The world becomes smaller, decreases, when it loses its words. “Every two weeks a language dies,” wrote Eduardo Galeano, as he reflected on the words of Angela Loij, one of the last Tierra del Fuego natives. With her, the language that she spoke disappeared. She was the last person who spoke and sang in a language no one else could remember: I walk in the footsteps Of those who have gone. I am lost…
Languages die, memories vanish, stories are built on stories, as the footsteps of those who have already walked the ancient roads persist, except for in the minds of those who walk upon them. These words, speaking of lost languages, echoed in my mind as I walked the Camino Real, or Royal Road, located on the southern side of Mount Chimborazo: a path of footsteps that are no longer to be found. Footsteps of the ancient Puruhá people, of the Incas, of the Spaniards, of 19th century adventure seekers. Today we walk this beaten path, whose character and essence had been contemplated and imagined long before we came along.
These ancient roads, which date back over 2,000 years, are lined with páramo. One of them leads all the way from Cuzco, Peru, through the eastern slopes of Chimborazo and from Chuquipogyo (Hacienda Andaluza), heading north through Mocha. From Chuquipogyo you can also go west through Yungas cloudforest, or through Tambo Totorillas (Chimborazo Lodge) down to Guaranda, where you can descend to the coast via the Babahoyo river.
Visiting Chimborazo’s Polylepis forest with Marco Cruz, an unforgettable experience.
In colonial times, this pass was called the Royal Road, or Camino Real, and it was in use until 1908, when the Guayaquil-Quito Railway was finished. We usually call these routes “Inca trails,” but in reality they were there long before; once the Incas arrived, they used these already-existing paths to create a massive interconnected road system called the Qhapac ñan, which was praised by Alexander von Humboldt: “Nothing I have seen in Roman roads in Italy, southern France or Spain, were more imposing than these works”. Inca trails cover over 5,000 kilometers, spanning from the Mayo River in Colombia to the Maule River in Chile, with offshoots in Ecuador, Peru, Bolivia and Argentina.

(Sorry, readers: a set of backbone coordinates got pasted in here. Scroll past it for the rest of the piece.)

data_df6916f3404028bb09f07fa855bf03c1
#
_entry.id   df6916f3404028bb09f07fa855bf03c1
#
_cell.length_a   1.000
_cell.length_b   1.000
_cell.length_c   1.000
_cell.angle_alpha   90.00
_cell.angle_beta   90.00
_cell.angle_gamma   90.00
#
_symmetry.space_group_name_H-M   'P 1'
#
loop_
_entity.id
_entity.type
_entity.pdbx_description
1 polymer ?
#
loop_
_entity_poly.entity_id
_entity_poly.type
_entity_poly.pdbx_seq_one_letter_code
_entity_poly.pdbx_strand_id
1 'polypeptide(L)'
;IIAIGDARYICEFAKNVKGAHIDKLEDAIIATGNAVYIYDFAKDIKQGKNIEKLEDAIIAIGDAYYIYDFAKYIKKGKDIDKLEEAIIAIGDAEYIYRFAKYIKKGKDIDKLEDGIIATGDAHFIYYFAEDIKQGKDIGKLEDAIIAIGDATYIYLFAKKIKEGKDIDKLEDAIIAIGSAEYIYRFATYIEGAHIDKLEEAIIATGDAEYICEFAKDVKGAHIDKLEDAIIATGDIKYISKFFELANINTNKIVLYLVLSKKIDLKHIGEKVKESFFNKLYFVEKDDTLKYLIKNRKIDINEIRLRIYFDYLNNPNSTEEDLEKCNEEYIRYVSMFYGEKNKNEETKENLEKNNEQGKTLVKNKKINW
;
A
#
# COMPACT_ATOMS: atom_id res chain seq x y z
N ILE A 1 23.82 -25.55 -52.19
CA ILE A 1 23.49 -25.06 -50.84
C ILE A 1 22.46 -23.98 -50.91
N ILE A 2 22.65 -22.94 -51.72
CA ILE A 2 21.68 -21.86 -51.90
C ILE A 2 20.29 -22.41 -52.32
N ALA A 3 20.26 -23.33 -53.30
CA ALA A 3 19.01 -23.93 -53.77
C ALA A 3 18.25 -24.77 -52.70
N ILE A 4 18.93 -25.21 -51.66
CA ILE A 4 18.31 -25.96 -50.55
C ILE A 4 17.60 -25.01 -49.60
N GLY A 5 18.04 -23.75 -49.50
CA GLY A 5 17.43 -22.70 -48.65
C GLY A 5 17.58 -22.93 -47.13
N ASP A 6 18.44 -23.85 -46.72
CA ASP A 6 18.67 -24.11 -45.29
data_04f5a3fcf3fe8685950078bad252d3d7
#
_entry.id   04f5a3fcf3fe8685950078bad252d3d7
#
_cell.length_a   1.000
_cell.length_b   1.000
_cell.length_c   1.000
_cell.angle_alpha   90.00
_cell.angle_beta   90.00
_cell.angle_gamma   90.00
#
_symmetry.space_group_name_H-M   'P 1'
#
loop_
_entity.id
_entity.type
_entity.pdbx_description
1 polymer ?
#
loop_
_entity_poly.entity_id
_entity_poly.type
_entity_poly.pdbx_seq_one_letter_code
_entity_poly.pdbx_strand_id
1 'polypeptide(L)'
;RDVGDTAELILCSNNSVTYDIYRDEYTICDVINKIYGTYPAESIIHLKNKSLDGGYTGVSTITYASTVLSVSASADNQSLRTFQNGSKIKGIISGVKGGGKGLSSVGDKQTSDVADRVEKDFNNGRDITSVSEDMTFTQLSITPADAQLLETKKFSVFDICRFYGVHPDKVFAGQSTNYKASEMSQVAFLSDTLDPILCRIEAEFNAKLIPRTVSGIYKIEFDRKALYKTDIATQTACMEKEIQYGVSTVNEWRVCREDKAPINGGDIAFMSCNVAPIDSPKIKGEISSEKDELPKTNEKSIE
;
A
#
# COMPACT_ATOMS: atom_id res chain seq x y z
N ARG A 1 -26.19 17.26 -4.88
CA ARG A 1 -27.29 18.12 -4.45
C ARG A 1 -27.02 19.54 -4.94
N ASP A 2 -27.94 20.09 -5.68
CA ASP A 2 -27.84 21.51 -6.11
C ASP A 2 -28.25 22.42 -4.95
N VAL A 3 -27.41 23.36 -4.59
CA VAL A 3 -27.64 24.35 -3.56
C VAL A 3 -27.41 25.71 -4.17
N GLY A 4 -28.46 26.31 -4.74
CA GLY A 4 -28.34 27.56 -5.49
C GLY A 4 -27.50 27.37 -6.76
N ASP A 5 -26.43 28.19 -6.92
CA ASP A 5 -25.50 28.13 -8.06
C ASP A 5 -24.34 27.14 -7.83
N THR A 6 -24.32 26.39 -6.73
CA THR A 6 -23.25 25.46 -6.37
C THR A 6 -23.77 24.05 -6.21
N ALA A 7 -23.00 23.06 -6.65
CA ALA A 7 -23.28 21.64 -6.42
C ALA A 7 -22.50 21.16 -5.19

The road, along with the people, cultures and the more than 70,000 animals that had used it, was forgotten in 1908. It’s hard to imagine what the path must have looked like just over 100 years ago, with so much traffic. The Puruhá passed through here to trade spondylus shells, coca leaves, salt, corn, chilli peppers and soon everyone else followed. There would have been a constant movement of goods from the coast to the Amazon, as well as Inca armies, soldiers, Spanish chroniclers and conquistadors. Then there was geographer Pedro Vicente Maldonado, who created the first Ecuadorian map and, in his wake, the Geodesic expedition from France.
Chimborazo Lodge’s cabins are nestled in a privileged spot in the foothills of the volceno.
Today, the road can be seen from the tambos with relative ease. Tambos are Inca resting stations, located in specific, almost equidistant transects of the trails. They left an Incan mark on the mountain, reminding us of their former glory. Hiking this particular part of the Royal Road takes two days, going at six hours a day, from Urbina to a community near Guaranda, traveling about 20 kilometers from tambo to tambo.
The road runs almost straight, right through the mountains, reaching an elevation of 4,240 masl at the “Ata Cross” apachita (one of the stone cairns left for Mother Earth). It marks the highest point on the route bet- ween Quito and the Guayas river delta. This apachita, a mound of stones placed at a specific point in the road deemed the most difficult part, which in turn needed the protection from the apus (mountain spirits), has since been marked by a cross, placed by the Spaniards when they arrived with their Catholic religion. The wind blows wildly here. Behind the apachita, you see the imposing Chimborazo, the unavoidable escort of all travelers here.
Chuquirahuas and other plants are easy to find when hiking in the moorlands.
A short walk off the main road brings you to a beautiful, primary Polylepis forest. The Polylepis’ twisted trunk is always a sight to behold, but the strong wind that blows here has bent it even more — a truly striking sight. From this high point, you can see the city of Guaranda.
The entire road seems landscaped with beautiful vegetation, which extends out into astounding grass plains. This is a hike of legacy: we traverse the wandering paths that mark the area, which are accompanied, like us, by the great Chimborazo. The paths are footprints leading to our ancestors. All we have left to do is to walk them and use our imagination to recreate the spirits of those who once walked it.